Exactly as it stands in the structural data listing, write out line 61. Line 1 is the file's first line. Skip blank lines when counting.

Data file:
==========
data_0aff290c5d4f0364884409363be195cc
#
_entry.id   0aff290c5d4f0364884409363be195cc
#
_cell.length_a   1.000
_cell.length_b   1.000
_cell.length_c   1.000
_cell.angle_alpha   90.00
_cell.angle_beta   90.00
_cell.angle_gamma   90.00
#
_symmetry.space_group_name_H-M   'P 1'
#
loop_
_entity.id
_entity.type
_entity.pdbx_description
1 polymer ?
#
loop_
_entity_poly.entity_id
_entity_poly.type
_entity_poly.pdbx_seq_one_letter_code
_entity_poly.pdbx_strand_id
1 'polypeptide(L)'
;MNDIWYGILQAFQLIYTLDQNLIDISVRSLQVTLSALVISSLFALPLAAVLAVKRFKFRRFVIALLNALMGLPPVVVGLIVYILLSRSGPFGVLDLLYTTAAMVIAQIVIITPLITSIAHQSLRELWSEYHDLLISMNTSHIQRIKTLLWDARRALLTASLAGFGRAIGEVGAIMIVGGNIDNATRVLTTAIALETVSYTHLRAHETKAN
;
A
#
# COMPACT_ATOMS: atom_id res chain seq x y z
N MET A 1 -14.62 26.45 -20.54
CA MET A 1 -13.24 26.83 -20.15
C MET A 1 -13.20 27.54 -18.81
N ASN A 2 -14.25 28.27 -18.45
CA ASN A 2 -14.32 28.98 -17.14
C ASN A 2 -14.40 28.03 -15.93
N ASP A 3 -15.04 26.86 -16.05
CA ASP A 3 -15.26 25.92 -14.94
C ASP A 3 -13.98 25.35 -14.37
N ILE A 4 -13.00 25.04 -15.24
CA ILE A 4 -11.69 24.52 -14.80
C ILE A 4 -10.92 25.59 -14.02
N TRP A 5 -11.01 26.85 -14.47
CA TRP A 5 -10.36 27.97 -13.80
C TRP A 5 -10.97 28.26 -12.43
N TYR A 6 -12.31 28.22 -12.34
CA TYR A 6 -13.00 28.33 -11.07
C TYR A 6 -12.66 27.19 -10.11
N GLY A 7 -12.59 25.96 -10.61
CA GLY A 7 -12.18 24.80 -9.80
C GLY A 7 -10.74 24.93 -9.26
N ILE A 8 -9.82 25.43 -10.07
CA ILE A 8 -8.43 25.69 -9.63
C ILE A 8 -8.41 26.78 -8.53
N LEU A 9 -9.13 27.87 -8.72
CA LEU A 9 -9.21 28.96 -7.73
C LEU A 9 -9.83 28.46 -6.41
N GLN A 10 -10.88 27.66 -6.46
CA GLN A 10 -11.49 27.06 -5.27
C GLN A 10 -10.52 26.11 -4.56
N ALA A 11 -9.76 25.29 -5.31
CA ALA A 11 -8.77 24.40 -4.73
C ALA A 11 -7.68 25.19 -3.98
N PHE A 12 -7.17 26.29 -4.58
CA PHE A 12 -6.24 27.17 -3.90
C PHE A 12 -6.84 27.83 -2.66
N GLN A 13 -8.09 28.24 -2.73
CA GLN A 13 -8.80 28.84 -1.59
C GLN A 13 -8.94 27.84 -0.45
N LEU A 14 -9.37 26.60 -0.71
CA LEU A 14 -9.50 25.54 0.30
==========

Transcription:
N ALA A 11 -9.76 25.29 -5.31